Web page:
a Schematics of irradiation, FGF2 injection, BMT, and analyses at various time points. b Kaplan–Meier survival analyses of treatment groups; the number of mice per group and p-value compared with Group BF are shown in parentheses. c Survival time to death of mice that died within 2 weeks post-irradiation. d Body weight trends for mice that died within day 7 post-irradiation; n = 15 in each group. Asterisks indicate statistical significance between Group BF and Group A. e Body weight trends for mice in Group BF and Group B. Body weights of all surviving mice at the time of measurement are reflected in each data point; n = 13 per group on Day 0. Values are mean ± SEM. *p < 0.05, **p < 0.01, ***p < 0.001

To assess the degree of hematological toxicity after irradiation, we performed complete blood count examinations. Analyses of subjects at day 5 post-irradiation demonstrated that severe leukopenia and mild anemia were present in all groups other than Group Sh (Supplementary Figure 1). Groups A and B did not significantly differ in terms of the white blood cell (WBC) count, hemoglobin level, and platelet count in peripheral blood (Supplementary Figure 1). These results indicate that transfused donor marrow had not undergone complete engraftment at the time of analysis. However, in Group BF, the administration of FGF2 did result in significantly higher hemoglobin levels (10.4 ± 0.3 vs. 11.9 ± 0.6, p = 0.008) and hematocrit values (36.0 ± 1.1 vs. 40.4 ± 2.8, p = 0.032) compared to Group B (Supplementary Figure 1). There were no significant differences in WBC and platelet count among all irradiated groups.

FGF2 synergizes with BMT to restore intestinal epithelium damage from RIGS

Since 12 Gy WBI resulted in the loss of crypts within 3 to 5 days after irradiation (Supplementary Figure 2), we examined histologic characteristics and functional permeability of intestines on days 3 and 5. In contrast to intestines from Group Sh, which showed normal tissue architecture, those from Group A, F, and B showed massive infiltration of inflammatory cells, ulceration with detachment of the mucosal layer, destruction of crypt/villi structure, and lengthened basal lamina (Fig. 3a). In striking contrast, Group BF showed sparing of intact crypt/villi structure accompanied by a greatly attenuated inflammatory response with levels comparable to that of Group Sh. Quantitative analyses of histologic parameters showed that Groups A, F, and B, in comparison to Group Sh, had decreased crypt counts per circumference (5.6, 8.2, 8.3 vs. 129.7), shorter villi heights (160.4, 176.0, 184.4 vs. 264.2 μm), and longer basal lamina (77.6, 79.2, 71.1 vs. 44.6 μm). In addition, Group BF was the least affected in terms of crypt counts while villi height and basal lamina length were comparable to those of Group Sh (Fig. 3b). Cytokine profiles revealed pro-inflammatory cytokines IL-1α and IL-6 from intestinal tissue lysates were reduced in FGF2-treated groups at day 3 post-irradiation (Fig. 3c). At 12 Gy WBI, intestinal permeability is known to be significantly increased due to compromised barrier function; however, compared to other treatments, the increase in intestinal permeability was remarkably attenuated in Group BF and nearly indistinguishable to Group Sh (Group BF vs. B, p = 0.038; Group BF vs. A, p = 0.027; Fig. 3d). These changes in Group BF were accompanied by enhanced expression of Cldn15, a major component of epithelial tight junction complexes (Fig. 3e). Interestingly, the mitigative effects against RIGS were not observed when FGF2 treatment was performed ex vivo to isolated donor bone marrow prior to transplantation (data not shown).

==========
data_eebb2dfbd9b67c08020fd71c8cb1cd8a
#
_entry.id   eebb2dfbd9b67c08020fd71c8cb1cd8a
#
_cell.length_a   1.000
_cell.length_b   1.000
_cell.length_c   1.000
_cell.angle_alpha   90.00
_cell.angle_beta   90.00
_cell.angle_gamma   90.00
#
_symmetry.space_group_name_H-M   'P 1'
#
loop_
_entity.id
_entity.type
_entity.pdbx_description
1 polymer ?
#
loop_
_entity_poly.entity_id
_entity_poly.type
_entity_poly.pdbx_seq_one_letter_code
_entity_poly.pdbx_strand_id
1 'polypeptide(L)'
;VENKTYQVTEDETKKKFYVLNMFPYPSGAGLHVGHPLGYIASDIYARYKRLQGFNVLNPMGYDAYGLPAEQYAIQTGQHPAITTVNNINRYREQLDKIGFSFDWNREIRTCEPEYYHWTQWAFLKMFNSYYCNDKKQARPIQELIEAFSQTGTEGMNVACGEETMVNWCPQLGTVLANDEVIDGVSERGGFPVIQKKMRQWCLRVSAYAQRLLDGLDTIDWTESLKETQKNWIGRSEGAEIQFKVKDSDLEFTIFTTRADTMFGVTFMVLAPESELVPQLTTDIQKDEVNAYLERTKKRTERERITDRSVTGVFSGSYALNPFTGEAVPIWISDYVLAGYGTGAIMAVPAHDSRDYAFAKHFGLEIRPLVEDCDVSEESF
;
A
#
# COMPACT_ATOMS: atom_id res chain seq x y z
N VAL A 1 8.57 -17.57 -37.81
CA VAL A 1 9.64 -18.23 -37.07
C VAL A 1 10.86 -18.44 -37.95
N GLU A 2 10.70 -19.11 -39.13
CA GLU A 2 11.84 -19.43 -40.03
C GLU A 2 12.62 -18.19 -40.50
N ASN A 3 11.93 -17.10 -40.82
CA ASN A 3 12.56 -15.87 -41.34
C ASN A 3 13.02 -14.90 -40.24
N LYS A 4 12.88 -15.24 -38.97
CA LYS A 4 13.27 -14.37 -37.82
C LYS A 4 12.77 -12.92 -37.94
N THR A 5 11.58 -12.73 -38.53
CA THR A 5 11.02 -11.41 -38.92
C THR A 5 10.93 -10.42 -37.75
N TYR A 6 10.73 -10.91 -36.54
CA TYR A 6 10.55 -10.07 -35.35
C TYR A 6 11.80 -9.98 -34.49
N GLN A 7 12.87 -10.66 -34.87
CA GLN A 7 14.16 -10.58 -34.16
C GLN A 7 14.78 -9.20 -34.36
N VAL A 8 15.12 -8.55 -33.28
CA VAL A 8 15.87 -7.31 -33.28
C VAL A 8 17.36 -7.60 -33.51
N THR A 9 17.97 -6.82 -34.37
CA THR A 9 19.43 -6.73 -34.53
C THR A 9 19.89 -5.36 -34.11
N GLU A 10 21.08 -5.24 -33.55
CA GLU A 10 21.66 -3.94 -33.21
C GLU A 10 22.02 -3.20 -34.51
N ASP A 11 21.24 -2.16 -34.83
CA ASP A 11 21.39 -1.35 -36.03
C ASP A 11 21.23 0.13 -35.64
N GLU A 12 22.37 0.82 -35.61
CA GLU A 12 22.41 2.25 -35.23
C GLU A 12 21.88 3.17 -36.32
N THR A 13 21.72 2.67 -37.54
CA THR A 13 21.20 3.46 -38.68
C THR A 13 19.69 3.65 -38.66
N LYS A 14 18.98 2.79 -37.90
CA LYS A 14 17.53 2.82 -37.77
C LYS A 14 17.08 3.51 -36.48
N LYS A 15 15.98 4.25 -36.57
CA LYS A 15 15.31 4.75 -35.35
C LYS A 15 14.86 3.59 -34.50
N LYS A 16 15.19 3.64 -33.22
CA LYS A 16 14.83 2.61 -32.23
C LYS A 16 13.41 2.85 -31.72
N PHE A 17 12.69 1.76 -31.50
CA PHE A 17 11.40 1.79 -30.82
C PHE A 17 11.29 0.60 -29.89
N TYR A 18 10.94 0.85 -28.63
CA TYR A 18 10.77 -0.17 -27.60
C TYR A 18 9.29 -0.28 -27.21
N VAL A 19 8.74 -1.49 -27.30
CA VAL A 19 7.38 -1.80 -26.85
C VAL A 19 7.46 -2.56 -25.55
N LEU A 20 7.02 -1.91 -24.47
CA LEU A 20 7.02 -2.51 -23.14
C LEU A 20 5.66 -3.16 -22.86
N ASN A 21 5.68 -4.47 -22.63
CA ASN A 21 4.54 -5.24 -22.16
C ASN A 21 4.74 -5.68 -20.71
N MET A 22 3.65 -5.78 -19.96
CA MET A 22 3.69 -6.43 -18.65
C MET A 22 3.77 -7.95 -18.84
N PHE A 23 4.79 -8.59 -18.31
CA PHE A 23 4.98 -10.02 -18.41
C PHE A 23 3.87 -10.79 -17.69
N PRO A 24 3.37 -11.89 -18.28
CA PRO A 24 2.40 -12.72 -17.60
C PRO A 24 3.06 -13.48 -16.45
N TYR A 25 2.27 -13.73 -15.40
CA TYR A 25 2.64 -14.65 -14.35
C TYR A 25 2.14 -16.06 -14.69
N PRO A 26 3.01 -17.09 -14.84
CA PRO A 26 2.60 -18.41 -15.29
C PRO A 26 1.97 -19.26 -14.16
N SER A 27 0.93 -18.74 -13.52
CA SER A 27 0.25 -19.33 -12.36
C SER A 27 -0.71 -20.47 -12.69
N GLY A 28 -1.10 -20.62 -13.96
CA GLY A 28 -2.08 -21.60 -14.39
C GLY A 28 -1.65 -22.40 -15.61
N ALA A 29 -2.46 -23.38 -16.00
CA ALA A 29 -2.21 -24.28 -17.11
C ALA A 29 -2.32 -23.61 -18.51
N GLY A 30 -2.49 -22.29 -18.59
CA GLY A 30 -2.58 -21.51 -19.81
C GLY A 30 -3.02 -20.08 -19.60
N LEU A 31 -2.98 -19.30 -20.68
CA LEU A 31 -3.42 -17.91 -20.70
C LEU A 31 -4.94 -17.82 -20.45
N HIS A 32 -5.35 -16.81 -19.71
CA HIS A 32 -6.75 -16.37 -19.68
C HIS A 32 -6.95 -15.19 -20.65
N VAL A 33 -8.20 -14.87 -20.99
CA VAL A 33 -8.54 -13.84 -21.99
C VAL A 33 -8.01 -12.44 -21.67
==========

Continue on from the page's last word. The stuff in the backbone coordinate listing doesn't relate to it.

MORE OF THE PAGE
Fig. 3: Effects of FGF2 injection with or without BMT on histologic parameters and intestinal inflammation.
Fig. 3